Not so many years ago, I embarrassed myself during a conversation with a friend and fellow church member, a learned pastor and medical doctor who served many years as a missionary in Africa. “Sometimes I just want to throw the Bible out the window!” I blurted. His startled expression made me realize what a strong statement I had uttered and how open it was to being interpreted as sacrilegious. I hastened to explain. “There’s so much to know about the background and context and original language of any given passage. How can we find meaning without an interpreter’s resource constantly at our side?” He cautioned, “Don’t count out the Holy Spirit.” Oops. Yes, the Holy Spirit, always present to guide us as we read and search. And this humble servant gave witness to believers in Africa who had no other source than the Bible itself whose insights upon reading it were amazing and life-giving.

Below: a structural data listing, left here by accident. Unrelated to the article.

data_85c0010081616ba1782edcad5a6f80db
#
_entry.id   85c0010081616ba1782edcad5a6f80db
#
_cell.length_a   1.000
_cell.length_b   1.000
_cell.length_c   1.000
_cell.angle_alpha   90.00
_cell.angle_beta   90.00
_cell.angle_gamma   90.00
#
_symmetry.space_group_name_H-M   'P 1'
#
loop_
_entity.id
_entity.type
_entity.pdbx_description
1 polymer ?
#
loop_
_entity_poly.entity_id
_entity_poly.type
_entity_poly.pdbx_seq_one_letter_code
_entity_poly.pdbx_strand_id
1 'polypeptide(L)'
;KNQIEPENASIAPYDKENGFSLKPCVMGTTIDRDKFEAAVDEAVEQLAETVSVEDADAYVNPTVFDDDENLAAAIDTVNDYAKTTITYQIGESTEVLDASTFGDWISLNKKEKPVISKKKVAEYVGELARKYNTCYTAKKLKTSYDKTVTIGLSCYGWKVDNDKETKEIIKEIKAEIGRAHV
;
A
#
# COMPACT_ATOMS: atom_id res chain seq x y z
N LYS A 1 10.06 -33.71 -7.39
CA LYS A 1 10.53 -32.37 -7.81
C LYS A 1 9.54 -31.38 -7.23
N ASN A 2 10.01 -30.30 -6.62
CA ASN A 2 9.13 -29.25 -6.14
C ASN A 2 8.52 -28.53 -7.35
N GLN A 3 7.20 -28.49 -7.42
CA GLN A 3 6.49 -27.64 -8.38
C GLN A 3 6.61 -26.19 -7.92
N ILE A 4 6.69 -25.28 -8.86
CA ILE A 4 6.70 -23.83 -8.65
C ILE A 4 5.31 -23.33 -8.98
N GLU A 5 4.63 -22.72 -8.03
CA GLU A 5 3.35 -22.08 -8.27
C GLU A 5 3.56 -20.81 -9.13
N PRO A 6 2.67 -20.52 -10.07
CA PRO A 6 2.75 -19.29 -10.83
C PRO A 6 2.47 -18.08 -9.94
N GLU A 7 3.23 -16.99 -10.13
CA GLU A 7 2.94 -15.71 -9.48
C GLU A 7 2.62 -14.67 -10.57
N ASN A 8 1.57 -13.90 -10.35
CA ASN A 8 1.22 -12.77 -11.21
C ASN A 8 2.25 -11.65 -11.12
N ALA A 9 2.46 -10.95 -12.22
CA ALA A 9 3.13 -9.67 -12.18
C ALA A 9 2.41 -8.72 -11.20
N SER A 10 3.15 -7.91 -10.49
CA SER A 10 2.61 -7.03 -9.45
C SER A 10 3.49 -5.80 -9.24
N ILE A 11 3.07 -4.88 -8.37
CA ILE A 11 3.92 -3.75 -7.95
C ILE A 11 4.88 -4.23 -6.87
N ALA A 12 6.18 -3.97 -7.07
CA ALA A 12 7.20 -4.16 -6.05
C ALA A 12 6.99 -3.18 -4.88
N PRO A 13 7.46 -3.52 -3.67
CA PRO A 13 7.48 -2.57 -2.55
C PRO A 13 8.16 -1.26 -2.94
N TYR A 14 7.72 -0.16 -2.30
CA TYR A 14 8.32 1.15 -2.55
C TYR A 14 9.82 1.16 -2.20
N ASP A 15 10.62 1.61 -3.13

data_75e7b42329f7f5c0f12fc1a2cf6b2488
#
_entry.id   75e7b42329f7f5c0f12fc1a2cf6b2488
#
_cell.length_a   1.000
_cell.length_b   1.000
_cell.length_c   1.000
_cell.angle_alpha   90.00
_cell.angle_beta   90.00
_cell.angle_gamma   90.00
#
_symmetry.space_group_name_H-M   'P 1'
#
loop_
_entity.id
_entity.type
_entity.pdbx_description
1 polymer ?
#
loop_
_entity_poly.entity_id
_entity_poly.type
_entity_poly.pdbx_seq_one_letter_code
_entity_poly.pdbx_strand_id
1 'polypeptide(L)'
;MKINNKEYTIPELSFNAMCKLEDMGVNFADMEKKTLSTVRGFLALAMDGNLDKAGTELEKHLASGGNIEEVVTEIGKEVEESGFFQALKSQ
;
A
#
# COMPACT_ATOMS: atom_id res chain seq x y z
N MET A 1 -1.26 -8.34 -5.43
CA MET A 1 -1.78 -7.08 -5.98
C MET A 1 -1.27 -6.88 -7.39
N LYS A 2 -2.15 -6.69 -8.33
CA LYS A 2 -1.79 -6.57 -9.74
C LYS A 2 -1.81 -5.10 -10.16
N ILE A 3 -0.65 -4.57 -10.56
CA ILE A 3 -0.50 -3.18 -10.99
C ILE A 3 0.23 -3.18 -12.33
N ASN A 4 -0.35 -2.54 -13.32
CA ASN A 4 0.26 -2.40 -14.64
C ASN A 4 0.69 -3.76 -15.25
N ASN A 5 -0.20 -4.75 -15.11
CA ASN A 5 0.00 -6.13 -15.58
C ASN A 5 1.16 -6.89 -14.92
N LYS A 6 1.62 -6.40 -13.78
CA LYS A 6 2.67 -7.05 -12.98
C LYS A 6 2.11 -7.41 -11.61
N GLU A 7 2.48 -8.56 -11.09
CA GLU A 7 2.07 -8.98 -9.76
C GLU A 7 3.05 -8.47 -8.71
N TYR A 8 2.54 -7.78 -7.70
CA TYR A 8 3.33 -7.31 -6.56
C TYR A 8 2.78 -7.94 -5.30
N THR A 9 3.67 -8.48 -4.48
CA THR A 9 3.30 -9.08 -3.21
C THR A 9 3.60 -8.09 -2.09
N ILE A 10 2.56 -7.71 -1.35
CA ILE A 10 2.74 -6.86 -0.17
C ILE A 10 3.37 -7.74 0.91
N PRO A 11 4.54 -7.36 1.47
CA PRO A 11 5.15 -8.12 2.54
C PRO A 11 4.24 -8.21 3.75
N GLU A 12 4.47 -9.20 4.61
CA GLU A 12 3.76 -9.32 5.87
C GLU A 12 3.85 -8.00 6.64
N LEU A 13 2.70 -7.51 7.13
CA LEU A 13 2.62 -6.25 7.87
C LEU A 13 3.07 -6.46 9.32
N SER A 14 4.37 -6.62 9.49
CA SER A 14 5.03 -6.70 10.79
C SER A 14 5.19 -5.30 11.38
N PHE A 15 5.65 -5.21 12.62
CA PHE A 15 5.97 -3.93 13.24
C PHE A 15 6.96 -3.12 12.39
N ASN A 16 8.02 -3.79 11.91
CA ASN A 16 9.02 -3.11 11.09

That conversation humbled me and made me think, reminding me always to invoke the Spirit when I study the Scriptures. Nonetheless, the conversation did not dampen—nor was it meant to—my enthusiasm for spirit-led, faith-fed exegesis. When I first heard the word exegesis I thought it was exe-Jesus. (I think I’m very brave to admit that!) But if you are a mathematician, you know that you exegete the root of an equation. And if you are a student of the Bible—and how can you not be a student of the Bible if you consider yourself a serious Christian?—you know that exegesis is the “exposition, critical analysis, or interpretation of a word, literary passage, etc., especially of the Bible” (Webster’s).
Recently, through exegesis, I learned about the significance in John 19, verse 20, of the King of the Jews inscription posted on the cross being written in Hebrew, Greek, and Latin. The gospel writer was signaling that Jesus died for the whole (known) world, not just the original chosen people. Also, the trilingual caption expressed Pilate’s contempt.
Since I have engaged in exegeting biblical stories and passages—largely for the purpose of writing the Sunday by Sunday series—the material has come alive with meaning and is far more interesting as well as sensible. In the next blog, I’ll tell how study and reflection and pondering have helped me come to positive terms with one of the most troubling stories of the Old Testament, the command to sacrifice Issac.